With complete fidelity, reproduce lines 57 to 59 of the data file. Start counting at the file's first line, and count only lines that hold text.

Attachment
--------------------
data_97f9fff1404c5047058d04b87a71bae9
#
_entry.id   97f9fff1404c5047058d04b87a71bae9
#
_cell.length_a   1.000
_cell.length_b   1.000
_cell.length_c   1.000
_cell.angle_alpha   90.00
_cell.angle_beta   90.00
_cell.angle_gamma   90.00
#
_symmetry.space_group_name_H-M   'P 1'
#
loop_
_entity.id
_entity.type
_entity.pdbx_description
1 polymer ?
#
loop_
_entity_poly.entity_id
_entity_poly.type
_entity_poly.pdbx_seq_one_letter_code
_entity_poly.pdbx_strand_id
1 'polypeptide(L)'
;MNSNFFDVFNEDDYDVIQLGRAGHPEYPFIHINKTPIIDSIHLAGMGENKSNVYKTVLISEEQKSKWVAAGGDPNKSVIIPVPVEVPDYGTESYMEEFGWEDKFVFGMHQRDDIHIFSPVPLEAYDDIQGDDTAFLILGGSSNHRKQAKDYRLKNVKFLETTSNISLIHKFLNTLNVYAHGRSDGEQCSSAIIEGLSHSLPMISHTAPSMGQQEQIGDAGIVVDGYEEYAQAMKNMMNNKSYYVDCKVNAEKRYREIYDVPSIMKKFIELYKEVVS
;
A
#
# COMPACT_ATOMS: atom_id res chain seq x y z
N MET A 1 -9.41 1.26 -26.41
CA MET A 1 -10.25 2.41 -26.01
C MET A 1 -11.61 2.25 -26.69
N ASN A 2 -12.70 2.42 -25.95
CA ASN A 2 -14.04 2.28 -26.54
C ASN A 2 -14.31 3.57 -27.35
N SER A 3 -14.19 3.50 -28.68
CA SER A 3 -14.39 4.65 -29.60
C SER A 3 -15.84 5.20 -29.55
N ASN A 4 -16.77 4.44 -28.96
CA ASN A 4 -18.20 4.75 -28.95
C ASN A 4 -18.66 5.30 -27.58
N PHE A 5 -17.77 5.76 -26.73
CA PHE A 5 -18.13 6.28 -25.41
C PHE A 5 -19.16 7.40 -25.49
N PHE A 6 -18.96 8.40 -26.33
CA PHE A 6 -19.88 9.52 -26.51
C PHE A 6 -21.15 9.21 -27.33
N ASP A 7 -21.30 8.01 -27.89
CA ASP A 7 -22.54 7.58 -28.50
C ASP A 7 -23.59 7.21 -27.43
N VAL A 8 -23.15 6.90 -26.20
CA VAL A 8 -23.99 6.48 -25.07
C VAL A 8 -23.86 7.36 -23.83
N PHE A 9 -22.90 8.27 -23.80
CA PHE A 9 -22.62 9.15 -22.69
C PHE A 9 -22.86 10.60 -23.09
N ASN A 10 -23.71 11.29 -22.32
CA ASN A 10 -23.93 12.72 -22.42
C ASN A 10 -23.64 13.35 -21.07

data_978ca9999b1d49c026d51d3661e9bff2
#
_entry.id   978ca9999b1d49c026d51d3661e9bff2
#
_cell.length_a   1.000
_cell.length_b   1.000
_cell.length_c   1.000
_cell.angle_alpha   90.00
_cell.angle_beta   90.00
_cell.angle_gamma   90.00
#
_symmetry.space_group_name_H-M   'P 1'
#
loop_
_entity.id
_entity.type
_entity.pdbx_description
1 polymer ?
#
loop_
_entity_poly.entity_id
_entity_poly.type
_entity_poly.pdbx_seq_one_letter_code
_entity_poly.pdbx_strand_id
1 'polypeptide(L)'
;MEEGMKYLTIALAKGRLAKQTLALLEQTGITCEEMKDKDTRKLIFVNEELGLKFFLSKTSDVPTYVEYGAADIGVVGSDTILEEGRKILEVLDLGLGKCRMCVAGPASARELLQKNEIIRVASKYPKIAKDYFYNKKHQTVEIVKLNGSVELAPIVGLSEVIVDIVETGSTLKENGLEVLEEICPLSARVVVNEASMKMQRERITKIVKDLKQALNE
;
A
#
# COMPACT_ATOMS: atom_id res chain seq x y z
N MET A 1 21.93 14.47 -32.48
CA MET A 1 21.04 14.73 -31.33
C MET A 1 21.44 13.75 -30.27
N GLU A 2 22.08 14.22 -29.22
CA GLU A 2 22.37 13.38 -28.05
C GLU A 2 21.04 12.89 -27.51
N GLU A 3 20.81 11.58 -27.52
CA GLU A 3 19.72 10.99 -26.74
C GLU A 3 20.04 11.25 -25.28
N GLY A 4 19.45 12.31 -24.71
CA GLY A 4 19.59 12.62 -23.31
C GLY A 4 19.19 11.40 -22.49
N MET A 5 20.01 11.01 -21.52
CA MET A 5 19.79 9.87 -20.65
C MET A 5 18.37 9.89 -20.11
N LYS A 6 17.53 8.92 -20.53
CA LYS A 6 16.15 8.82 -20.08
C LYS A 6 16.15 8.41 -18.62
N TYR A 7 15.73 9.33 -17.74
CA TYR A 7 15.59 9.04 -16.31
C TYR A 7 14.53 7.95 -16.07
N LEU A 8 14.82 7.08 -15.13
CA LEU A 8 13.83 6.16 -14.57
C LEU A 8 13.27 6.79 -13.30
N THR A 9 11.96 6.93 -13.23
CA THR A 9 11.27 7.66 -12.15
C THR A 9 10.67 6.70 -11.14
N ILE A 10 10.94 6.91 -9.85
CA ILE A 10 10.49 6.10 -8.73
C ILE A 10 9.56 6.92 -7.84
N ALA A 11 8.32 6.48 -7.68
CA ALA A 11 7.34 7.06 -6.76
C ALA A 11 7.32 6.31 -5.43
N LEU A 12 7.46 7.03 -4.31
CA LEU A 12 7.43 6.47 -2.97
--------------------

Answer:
C PHE A 9 -22.86 10.60 -23.09
N ASN A 10 -23.71 11.29 -22.32
CA ASN A 10 -23.93 12.72 -22.42